FingerprintManager and BiometricPrompt
And starting from API level 28 = Android 9 = Android Pie, FingerprintManager is deprecated and replaced by the android.hardware.biometrics package that has the BiometricPrompt class with its authenticate() methods. The main difference is that the UI is managed by the Android OS, instead of the app, so the user experience is consistent across all apps. This also supports other kinds of biometry such as face recognition and iris.
FingerprintManager and BiometricPrompt can be used standalone, just to check if the user can authenticate with biometry. There is one sample on GitHub that implements that (see the accompanying article).
FingerprintManager and BiometricPrompt can also be used to unlock CryptoObjects, which are in turn used for encryption, signature or MAC. The difference is that FingerprintManager only has one authenticate() method, but the CryptoObject can be null, whereas BiometricPrompt has two authenticate() methods, one with a mandatory CryptoObject: authenticate(BiometricPrompt.CryptoObject crypto, CancellationSignal cancel, Executor executor, BiometricPrompt.AuthenticationCallback callback), and one without: authenticate(CancellationSignal cancel, Executor executor, BiometricPrompt.AuthenticationCallback callback). Regarding what we are interested in here, it does not seem to change anything and we will make the same observations for both.
Note that I have found examples where CryptoObjects are created to trigger an authentication, but are not actually used for any crypto operation afterwards.
First example, presented as an alternative for BiometricPrompt on older devices, through FingerprintManager:
cryptoObject = new FingerprintManagerCompat.CryptoObject(cipher);
fingerprintManagerCompat.authenticate(cryptoObject, 0, new CancellationSignal(),
This code closely inspired a second example, the react-native-touch-id library which offers a common Touch ID experience for both Android and iOS:
- A key is generated with user authentication required
- Transformed to a CryptoObject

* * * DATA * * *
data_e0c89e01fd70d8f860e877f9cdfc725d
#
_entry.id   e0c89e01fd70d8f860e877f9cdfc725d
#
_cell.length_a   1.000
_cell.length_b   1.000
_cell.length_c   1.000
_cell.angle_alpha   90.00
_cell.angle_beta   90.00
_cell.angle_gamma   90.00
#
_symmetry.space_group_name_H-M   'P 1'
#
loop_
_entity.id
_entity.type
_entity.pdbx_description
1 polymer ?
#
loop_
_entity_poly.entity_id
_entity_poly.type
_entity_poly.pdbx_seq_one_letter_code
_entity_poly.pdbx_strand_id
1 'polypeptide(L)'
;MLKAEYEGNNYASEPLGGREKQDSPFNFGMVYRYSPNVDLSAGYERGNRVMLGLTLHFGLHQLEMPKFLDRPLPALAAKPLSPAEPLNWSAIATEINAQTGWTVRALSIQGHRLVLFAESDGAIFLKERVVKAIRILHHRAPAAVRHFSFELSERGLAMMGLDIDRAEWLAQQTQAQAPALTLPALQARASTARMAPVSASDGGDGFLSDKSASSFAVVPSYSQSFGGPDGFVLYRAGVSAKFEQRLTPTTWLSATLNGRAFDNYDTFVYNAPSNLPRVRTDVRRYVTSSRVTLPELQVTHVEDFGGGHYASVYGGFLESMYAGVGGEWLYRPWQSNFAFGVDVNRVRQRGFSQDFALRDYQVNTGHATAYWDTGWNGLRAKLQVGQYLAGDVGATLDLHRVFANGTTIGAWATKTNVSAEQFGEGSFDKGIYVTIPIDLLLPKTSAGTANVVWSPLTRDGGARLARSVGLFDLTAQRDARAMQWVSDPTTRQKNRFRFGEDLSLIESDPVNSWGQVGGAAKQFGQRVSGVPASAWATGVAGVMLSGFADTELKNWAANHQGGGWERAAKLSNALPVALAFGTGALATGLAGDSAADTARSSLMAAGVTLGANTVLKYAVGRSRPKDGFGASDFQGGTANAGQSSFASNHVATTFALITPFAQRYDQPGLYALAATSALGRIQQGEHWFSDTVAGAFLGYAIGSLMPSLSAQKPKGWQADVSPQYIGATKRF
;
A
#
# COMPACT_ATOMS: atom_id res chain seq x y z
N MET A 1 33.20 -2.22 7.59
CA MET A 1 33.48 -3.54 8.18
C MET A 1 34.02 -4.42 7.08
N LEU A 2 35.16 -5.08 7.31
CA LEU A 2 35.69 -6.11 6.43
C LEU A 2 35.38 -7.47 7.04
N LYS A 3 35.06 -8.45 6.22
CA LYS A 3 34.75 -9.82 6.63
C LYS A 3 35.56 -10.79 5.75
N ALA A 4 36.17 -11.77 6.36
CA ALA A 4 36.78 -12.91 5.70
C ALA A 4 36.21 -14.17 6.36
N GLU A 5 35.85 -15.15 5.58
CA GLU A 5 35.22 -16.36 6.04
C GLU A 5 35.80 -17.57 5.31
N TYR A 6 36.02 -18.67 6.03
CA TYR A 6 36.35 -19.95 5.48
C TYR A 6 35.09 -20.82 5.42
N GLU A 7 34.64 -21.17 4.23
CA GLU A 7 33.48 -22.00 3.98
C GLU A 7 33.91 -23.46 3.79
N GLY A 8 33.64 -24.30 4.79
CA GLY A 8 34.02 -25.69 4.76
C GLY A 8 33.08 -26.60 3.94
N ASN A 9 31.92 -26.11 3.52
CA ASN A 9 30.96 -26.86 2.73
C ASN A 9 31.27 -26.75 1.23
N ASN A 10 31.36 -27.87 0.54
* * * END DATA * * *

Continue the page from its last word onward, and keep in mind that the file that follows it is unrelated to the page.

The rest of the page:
- Used in a call to authenticate
All these features, with different optional arguments, ultimately fall into two categories: insecure and secure 🙂
⚠️ If an app only uses this to authenticate users, then my understanding is that this is similarly flawed as Windows UserConsentVerifier. A client-side check that could be patched, skipped or simply removed in an updated version of the app.
This is the case when:
authenticatemethods of FingerprintManager or BiometricPrompt are called with a null crypto object, or without any
createConfirmDeviceCredentialIntentmethod of KeyguardManager is called simply to validate credentials
- keys are created without requiring user authentication
💡 Fortunately, there are secure usages too! These are the opposites cases and they can be summarized by the fact that keys (for signing or encryption operations) are created linked to users’ biometry. These keys must then be used for the intended operation.
This is clearly explained in a StackOverflow answer to “Why crypto object is needed for Android fingerprint authentication?”. Its author has released the Fingerprint library which can be used in a secure mode (with CryptoObject), but also in an insecure mode (without CryptoObject).
The insecure usage we discussed was highlighted in the paper “Broken Fingers: On the Usage of the Fingerprint API in Android” (Antonio Bianchi, Yanick Fratantonio, Aravind Machiry, Christopher Kruegel, Giovanni Vigna, Simon Pak Ho Chung, Wenke Lee). They refer to it as the “weak usage” of the fingerprint API, and they found that half of the analyzed apps using this API fall into the “weak usage” category 😲! I encourage you to read this detailed paper which explains other possible mistakes.
The Firefox Lockbox for Android, which is Mozilla’s experimental password manager, has an interesting article “on using keys and biometrics” which wraps-up all of these. You can also get a look at the code of their implementation.
F-Secure Labs also covered this issue and the more general topic of Android KeyStore in “How Secure is your Android Keystore Authentication ?”.
If you know better the Android environment and have found a mistake above, please do not hesitate to contact me!